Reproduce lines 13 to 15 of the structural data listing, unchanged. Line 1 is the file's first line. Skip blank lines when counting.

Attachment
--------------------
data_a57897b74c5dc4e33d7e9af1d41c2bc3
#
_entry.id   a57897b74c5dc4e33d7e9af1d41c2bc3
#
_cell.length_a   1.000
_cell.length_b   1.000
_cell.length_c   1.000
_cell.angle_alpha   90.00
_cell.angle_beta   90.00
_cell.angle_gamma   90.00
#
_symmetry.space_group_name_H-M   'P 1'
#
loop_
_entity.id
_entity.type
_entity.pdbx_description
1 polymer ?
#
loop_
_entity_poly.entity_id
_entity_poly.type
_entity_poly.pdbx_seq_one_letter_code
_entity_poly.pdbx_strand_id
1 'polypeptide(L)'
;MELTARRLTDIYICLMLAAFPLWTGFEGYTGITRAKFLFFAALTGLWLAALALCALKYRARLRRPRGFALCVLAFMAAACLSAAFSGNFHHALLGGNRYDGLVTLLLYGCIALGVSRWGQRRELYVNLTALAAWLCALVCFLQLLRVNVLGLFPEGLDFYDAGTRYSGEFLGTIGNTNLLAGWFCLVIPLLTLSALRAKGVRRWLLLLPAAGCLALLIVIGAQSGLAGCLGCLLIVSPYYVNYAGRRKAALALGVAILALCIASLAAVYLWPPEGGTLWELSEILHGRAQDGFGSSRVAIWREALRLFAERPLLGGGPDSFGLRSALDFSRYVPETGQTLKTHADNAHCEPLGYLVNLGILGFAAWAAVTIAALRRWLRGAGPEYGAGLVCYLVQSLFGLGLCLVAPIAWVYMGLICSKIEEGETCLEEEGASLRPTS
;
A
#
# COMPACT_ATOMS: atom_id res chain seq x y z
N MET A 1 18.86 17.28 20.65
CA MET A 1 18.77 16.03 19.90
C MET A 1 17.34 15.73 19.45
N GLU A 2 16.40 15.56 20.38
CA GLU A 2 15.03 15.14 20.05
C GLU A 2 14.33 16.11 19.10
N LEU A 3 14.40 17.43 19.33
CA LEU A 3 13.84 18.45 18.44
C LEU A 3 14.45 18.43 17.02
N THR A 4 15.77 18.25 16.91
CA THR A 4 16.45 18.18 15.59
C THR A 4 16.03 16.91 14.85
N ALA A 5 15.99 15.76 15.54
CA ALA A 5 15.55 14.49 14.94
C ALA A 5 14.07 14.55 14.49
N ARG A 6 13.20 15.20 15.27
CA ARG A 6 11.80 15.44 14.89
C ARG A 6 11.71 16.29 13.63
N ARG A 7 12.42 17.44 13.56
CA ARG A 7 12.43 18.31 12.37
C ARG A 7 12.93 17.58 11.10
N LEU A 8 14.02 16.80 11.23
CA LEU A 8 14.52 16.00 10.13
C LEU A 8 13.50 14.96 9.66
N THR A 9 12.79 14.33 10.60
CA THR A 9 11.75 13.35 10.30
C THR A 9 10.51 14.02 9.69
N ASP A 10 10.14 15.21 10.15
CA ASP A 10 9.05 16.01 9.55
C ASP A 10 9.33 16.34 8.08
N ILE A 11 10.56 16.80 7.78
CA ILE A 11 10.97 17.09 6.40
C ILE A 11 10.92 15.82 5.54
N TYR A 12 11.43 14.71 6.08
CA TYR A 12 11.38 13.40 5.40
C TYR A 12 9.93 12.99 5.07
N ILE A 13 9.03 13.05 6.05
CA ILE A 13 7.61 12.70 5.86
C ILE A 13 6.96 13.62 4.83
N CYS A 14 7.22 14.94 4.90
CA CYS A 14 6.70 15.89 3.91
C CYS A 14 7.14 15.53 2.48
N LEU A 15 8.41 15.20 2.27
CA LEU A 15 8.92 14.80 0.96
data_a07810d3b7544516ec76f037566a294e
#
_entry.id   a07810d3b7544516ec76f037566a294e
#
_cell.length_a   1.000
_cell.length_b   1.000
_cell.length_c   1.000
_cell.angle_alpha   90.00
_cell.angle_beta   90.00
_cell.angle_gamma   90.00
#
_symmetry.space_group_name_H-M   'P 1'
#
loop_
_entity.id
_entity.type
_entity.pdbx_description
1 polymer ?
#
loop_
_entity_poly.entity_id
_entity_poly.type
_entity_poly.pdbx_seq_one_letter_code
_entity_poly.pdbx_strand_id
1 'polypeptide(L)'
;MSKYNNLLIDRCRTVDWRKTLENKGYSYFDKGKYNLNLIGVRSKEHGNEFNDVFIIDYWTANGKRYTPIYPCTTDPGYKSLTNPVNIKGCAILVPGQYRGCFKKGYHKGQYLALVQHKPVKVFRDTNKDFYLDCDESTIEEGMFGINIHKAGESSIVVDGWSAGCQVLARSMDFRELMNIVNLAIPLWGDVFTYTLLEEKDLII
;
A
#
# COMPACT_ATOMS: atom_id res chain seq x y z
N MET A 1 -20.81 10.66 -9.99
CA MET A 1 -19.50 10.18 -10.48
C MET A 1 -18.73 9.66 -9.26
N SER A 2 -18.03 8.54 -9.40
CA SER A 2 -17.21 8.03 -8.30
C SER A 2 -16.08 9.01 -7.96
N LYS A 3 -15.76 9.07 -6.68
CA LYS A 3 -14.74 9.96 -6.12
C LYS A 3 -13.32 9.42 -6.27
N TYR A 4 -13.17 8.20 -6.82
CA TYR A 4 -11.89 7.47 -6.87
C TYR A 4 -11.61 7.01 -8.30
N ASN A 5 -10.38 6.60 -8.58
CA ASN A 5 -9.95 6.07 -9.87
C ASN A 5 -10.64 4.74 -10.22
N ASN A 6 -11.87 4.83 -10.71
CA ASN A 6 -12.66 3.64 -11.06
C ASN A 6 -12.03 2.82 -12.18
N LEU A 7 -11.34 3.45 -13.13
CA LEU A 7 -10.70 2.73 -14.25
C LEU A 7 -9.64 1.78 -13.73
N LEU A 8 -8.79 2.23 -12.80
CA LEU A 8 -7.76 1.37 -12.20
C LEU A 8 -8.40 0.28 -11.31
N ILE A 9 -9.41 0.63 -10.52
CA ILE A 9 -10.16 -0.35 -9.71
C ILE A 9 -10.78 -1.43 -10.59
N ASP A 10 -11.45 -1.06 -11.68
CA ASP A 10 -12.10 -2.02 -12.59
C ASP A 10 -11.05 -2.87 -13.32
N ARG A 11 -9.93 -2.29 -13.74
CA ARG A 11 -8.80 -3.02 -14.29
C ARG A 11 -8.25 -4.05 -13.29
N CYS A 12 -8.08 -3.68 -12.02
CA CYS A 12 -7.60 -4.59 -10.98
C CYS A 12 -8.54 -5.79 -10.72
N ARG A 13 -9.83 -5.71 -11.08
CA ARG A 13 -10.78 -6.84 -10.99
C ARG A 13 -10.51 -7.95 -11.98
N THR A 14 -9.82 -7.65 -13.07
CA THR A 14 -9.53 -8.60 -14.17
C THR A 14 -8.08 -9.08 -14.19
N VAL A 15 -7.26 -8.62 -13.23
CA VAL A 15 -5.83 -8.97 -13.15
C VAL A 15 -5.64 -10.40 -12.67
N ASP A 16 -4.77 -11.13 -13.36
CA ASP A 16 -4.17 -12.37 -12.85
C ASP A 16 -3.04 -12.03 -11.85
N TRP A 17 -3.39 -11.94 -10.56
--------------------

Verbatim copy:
#
loop_
_entity.id